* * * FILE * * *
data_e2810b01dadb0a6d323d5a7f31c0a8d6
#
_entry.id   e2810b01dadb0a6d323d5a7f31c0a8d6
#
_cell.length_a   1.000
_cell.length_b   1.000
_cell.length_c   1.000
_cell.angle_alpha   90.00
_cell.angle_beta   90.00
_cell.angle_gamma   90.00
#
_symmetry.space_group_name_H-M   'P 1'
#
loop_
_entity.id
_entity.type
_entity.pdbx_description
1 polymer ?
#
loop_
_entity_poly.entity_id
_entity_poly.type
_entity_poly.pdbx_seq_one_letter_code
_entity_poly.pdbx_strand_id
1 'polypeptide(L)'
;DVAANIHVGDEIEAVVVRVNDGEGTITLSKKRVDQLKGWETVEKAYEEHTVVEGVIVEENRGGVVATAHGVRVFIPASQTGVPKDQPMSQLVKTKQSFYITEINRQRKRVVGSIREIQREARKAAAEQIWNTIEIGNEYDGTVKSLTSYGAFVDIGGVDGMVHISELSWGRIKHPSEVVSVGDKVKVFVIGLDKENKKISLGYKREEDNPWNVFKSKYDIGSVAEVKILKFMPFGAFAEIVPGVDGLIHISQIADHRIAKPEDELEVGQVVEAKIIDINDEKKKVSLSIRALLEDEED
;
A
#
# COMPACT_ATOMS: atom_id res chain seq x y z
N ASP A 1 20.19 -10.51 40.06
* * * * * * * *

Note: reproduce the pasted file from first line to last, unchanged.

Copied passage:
data_e2810b01dadb0a6d323d5a7f31c0a8d6
#
_entry.id   e2810b01dadb0a6d323d5a7f31c0a8d6
#
_cell.length_a   1.000
_cell.length_b   1.000
_cell.length_c   1.000
_cell.angle_alpha   90.00
_cell.angle_beta   90.00
_cell.angle_gamma   90.00
#
_symmetry.space_group_name_H-M   'P 1'
#
loop_
_entity.id
_entity.type
_entity.pdbx_description
1 polymer ?
#
loop_
_entity_poly.entity_id
_entity_poly.type
_entity_poly.pdbx_seq_one_letter_code
_entity_poly.pdbx_strand_id
1 'polypeptide(L)'
;DVAANIHVGDEIEAVVVRVNDGEGTITLSKKRVDQLKGWETVEKAYEEHTVVEGVIVEENRGGVVATAHGVRVFIPASQTGVPKDQPMSQLVKTKQSFYITEINRQRKRVVGSIREIQREARKAAAEQIWNTIEIGNEYDGTVKSLTSYGAFVDIGGVDGMVHISELSWGRIKHPSEVVSVGDKVKVFVIGLDKENKKISLGYKREEDNPWNVFKSKYDIGSVAEVKILKFMPFGAFAEIVPGVDGLIHISQIADHRIAKPEDELEVGQVVEAKIIDINDEKKKVSLSIRALLEDEED
;
A
#
# COMPACT_ATOMS: atom_id res chain seq x y z
N ASP A 1 20.19 -10.51 40.06